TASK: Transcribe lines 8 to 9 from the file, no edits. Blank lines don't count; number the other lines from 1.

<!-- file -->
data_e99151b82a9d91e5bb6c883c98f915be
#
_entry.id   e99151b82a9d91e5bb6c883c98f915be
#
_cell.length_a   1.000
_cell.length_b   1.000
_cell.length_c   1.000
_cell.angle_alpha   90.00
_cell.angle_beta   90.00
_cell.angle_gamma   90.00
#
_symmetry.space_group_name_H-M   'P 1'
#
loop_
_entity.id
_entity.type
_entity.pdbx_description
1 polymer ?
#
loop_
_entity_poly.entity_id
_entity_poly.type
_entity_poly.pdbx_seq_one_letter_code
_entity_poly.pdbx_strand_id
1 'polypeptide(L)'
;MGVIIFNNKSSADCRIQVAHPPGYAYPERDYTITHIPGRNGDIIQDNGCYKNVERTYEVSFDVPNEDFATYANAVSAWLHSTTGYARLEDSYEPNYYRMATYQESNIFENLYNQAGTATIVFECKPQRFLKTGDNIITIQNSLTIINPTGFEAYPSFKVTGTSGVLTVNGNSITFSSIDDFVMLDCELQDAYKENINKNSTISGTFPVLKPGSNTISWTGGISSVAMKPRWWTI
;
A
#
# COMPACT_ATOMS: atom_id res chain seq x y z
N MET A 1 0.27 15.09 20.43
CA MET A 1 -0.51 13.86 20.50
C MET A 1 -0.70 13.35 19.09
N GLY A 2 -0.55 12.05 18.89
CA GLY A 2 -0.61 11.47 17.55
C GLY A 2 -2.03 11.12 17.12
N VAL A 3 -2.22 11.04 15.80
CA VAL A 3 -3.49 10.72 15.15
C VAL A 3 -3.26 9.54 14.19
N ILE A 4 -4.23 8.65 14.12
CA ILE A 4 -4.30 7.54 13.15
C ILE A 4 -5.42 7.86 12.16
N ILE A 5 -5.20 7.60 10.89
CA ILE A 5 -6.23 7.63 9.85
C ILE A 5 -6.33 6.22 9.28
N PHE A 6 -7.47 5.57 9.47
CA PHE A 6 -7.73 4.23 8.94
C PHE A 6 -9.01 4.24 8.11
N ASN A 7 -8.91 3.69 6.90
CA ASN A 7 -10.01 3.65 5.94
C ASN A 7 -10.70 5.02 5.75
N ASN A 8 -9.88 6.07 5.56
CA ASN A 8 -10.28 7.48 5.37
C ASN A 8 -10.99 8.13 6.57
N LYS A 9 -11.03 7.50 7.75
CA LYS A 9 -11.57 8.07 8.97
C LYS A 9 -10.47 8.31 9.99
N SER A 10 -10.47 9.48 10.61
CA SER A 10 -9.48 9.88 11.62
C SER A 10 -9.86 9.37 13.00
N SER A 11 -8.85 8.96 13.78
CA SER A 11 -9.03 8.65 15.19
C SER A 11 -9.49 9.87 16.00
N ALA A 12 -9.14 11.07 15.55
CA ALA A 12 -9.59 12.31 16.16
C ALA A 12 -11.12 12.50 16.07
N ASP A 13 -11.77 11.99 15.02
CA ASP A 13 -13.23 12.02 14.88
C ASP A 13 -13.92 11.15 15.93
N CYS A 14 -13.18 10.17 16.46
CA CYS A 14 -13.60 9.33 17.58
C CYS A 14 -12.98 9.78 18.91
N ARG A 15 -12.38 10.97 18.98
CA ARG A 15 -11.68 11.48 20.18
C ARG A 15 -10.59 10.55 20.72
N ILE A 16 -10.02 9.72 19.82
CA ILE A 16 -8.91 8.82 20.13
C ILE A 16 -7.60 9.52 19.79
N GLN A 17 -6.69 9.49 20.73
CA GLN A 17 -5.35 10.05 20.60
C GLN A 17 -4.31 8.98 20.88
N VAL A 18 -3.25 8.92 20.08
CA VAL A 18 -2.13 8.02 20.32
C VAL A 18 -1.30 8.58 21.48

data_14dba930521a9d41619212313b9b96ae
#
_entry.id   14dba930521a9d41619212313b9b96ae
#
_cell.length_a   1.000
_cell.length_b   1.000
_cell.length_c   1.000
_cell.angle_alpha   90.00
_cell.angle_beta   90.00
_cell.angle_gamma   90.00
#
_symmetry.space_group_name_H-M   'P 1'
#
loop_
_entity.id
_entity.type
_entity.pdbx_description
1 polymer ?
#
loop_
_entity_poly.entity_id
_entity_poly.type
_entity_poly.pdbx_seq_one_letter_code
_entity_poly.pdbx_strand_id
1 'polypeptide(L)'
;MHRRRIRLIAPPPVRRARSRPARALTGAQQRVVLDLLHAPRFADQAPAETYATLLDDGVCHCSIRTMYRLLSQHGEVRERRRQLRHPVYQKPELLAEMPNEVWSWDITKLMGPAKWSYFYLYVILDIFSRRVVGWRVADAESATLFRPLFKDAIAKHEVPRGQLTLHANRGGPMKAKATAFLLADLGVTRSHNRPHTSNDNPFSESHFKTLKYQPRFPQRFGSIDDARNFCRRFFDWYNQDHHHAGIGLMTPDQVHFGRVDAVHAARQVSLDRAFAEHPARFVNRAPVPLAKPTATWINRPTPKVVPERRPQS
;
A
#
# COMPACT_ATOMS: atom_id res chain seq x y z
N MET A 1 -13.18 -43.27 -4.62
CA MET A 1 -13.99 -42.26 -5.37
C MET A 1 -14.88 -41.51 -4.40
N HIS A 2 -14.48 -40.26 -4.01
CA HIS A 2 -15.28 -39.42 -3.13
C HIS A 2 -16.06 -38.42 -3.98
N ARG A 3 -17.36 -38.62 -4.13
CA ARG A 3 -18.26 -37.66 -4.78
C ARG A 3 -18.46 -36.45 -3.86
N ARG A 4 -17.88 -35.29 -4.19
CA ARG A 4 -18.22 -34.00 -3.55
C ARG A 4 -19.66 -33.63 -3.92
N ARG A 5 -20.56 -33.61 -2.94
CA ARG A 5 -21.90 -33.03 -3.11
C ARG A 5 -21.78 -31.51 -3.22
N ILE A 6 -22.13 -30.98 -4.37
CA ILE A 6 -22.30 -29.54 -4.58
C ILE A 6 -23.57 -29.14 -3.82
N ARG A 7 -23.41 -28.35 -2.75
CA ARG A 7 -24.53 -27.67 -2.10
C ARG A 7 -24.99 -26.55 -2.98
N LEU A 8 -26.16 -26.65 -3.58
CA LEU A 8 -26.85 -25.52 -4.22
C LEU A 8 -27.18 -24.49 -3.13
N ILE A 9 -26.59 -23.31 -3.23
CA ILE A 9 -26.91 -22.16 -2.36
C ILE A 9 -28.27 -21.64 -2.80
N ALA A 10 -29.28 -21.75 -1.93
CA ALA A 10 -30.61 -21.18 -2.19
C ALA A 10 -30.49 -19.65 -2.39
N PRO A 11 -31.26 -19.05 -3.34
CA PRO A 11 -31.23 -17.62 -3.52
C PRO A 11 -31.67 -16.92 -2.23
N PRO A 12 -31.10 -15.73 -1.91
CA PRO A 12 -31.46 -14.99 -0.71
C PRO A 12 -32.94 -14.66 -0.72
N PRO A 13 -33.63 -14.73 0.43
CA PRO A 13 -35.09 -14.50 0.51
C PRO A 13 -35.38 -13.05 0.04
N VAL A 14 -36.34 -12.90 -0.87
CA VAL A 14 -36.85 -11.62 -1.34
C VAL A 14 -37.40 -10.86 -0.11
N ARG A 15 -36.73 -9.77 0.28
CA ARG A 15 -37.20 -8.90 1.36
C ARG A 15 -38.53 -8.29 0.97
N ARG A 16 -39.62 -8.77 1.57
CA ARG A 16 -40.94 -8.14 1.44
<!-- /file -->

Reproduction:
_cell.angle_alpha   90.00
_cell.angle_beta   90.00